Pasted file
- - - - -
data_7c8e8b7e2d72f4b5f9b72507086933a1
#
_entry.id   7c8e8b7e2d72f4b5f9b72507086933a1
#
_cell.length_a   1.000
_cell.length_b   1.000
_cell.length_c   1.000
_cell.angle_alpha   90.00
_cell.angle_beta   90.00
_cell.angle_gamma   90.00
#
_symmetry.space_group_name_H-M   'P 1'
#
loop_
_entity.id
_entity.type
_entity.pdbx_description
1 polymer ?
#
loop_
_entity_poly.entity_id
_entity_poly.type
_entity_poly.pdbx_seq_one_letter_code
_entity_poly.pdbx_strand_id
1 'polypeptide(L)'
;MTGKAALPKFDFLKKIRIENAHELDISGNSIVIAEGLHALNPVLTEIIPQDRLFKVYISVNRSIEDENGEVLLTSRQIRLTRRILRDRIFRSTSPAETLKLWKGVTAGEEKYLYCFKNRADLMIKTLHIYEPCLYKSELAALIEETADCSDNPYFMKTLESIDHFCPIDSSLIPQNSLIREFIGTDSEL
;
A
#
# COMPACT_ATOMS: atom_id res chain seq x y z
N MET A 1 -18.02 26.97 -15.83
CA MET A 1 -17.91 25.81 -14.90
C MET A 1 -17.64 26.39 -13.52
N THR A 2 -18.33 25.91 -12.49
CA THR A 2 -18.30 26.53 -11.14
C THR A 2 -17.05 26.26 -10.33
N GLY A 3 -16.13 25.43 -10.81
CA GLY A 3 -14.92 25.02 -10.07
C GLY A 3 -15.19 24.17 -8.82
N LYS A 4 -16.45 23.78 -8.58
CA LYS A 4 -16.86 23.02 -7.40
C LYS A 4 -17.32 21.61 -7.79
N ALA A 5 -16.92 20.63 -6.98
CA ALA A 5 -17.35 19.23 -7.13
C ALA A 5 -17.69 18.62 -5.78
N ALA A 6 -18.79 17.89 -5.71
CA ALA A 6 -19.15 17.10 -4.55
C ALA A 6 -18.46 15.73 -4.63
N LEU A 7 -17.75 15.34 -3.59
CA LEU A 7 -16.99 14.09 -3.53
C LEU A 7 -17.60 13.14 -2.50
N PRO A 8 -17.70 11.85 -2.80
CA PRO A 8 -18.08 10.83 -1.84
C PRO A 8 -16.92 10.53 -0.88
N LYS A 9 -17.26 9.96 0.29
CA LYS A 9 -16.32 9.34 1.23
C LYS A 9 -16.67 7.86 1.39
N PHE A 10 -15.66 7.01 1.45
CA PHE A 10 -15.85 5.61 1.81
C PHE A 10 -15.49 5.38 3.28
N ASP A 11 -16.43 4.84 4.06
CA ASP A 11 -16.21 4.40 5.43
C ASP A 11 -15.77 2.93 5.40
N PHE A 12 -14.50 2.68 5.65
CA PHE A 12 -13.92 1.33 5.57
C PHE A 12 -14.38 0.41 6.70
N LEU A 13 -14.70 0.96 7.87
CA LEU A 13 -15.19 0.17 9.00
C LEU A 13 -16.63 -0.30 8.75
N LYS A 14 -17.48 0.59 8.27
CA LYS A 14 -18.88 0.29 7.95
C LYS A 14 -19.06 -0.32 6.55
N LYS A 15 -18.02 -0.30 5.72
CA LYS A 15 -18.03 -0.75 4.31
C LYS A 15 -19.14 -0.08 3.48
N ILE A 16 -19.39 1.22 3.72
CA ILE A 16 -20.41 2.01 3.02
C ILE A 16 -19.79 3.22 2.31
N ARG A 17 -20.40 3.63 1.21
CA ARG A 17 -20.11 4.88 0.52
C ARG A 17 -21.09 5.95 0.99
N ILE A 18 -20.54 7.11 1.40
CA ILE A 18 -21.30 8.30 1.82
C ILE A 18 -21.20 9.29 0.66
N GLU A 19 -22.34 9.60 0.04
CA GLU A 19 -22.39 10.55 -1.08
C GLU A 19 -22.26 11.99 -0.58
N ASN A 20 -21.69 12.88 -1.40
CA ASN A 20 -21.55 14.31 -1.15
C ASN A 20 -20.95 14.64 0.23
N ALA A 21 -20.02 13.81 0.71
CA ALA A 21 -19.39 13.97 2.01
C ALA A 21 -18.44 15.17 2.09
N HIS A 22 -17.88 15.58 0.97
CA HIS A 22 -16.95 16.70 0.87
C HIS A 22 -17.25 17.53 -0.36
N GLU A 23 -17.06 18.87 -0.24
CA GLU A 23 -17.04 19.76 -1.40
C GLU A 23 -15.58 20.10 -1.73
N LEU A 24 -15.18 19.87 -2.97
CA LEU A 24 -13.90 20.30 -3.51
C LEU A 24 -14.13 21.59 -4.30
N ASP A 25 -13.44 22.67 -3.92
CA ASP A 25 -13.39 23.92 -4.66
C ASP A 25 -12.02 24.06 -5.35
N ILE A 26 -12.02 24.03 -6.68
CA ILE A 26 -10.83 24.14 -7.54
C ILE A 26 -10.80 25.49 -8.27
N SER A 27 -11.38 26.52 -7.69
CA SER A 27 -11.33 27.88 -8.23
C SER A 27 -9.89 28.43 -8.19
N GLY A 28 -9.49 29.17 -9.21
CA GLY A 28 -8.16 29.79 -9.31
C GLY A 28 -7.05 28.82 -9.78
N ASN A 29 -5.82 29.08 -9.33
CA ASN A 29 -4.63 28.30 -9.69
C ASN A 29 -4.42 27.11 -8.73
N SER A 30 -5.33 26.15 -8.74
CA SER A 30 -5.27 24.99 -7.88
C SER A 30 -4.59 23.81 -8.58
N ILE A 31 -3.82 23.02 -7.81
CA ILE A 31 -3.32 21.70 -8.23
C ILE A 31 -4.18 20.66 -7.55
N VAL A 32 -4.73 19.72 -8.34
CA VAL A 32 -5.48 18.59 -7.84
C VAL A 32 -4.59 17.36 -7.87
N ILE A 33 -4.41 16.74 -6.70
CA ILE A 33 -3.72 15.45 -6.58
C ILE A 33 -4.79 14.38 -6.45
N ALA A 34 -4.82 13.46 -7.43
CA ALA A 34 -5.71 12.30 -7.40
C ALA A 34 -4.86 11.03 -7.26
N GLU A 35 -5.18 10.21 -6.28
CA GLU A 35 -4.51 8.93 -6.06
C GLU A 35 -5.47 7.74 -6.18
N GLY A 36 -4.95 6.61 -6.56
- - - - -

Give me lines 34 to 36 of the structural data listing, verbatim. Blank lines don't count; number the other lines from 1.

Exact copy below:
N THR A 2 -18.33 25.91 -12.49
CA THR A 2 -18.30 26.53 -11.14
C THR A 2 -17.05 26.26 -10.33